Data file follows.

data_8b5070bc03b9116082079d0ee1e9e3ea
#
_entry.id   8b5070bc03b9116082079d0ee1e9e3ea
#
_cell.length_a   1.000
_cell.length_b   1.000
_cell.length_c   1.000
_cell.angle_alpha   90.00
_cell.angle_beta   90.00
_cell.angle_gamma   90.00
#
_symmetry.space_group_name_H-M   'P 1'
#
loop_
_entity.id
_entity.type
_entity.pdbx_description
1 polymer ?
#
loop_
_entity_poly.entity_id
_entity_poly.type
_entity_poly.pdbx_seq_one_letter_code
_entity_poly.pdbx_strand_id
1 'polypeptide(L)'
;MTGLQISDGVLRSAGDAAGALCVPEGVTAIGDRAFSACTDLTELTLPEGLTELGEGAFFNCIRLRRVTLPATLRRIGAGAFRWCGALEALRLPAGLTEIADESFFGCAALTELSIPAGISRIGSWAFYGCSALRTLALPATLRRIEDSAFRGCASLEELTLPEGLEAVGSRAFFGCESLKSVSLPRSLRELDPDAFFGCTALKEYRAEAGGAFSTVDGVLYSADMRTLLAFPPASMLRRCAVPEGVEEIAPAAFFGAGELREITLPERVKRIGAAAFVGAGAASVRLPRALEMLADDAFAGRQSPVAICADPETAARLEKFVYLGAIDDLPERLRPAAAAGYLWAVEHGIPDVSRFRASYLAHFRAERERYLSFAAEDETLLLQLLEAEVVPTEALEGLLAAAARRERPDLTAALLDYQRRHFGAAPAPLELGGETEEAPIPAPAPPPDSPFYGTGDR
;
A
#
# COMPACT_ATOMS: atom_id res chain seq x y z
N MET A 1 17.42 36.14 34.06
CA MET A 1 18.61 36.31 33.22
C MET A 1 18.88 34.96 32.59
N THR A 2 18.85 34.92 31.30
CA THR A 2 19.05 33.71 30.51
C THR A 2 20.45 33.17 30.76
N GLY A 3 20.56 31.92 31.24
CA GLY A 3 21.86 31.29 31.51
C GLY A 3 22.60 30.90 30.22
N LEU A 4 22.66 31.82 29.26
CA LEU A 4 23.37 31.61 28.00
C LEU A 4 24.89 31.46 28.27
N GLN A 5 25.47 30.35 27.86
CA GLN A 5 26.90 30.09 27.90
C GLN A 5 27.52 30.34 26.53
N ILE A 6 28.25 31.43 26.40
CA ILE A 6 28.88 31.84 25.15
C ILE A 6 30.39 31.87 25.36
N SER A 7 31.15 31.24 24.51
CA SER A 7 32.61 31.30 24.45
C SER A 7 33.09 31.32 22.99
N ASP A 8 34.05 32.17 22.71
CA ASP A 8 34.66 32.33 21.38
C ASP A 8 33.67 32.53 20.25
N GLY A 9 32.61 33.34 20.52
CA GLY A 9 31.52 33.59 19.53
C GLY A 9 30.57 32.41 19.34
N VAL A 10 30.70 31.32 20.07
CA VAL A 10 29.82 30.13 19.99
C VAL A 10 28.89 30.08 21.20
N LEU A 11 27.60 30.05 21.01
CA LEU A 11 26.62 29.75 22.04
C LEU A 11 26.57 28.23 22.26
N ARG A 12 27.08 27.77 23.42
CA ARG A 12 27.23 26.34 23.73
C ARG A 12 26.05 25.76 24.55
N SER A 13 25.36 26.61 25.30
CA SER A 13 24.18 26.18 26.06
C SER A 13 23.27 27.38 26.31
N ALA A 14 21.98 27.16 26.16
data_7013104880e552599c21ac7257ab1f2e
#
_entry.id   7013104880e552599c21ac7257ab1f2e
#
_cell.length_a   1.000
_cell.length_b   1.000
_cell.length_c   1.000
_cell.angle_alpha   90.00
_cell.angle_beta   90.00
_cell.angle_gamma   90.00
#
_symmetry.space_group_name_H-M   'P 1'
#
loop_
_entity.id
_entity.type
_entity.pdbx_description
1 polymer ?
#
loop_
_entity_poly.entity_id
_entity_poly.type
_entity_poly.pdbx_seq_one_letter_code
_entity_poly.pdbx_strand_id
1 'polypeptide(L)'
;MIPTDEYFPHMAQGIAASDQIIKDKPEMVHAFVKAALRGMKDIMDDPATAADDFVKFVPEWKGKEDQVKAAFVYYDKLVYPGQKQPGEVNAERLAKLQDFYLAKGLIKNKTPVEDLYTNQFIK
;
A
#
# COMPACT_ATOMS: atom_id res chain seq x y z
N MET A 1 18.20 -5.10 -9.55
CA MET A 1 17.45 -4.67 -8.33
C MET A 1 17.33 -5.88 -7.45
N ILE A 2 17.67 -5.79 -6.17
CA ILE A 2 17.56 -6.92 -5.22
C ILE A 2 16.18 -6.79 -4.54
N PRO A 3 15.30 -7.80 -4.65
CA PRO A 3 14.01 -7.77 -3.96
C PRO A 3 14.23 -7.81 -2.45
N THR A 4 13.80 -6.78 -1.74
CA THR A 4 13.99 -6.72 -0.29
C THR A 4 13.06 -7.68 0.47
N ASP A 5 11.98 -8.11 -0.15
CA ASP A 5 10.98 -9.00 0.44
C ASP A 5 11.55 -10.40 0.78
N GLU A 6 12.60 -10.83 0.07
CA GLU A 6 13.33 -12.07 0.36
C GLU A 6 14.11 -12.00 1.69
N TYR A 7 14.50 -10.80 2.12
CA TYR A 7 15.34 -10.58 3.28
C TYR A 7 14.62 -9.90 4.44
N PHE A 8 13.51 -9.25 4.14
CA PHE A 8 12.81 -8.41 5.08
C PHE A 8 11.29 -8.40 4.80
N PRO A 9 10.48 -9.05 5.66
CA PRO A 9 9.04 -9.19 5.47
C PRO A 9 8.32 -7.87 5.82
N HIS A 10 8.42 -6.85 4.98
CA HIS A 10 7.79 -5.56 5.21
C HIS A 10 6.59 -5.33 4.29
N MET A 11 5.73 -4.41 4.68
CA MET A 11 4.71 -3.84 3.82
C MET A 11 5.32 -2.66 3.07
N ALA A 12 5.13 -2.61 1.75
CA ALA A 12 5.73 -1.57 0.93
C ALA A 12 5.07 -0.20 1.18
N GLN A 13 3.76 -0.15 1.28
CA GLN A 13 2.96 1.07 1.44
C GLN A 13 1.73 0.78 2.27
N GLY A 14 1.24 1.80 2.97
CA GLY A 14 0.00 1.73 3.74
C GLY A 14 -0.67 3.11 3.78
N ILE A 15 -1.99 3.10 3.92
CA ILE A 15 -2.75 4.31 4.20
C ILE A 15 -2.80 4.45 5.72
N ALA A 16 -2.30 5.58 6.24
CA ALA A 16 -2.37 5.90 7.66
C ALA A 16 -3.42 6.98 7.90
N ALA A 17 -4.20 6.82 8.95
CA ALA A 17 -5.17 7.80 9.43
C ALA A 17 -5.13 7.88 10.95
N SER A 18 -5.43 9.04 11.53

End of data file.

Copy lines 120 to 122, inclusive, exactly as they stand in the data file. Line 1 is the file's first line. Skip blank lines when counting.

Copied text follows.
CA TYR A 7 15.34 -10.58 3.28
C TYR A 7 14.62 -9.90 4.44
N PHE A 8 13.51 -9.25 4.14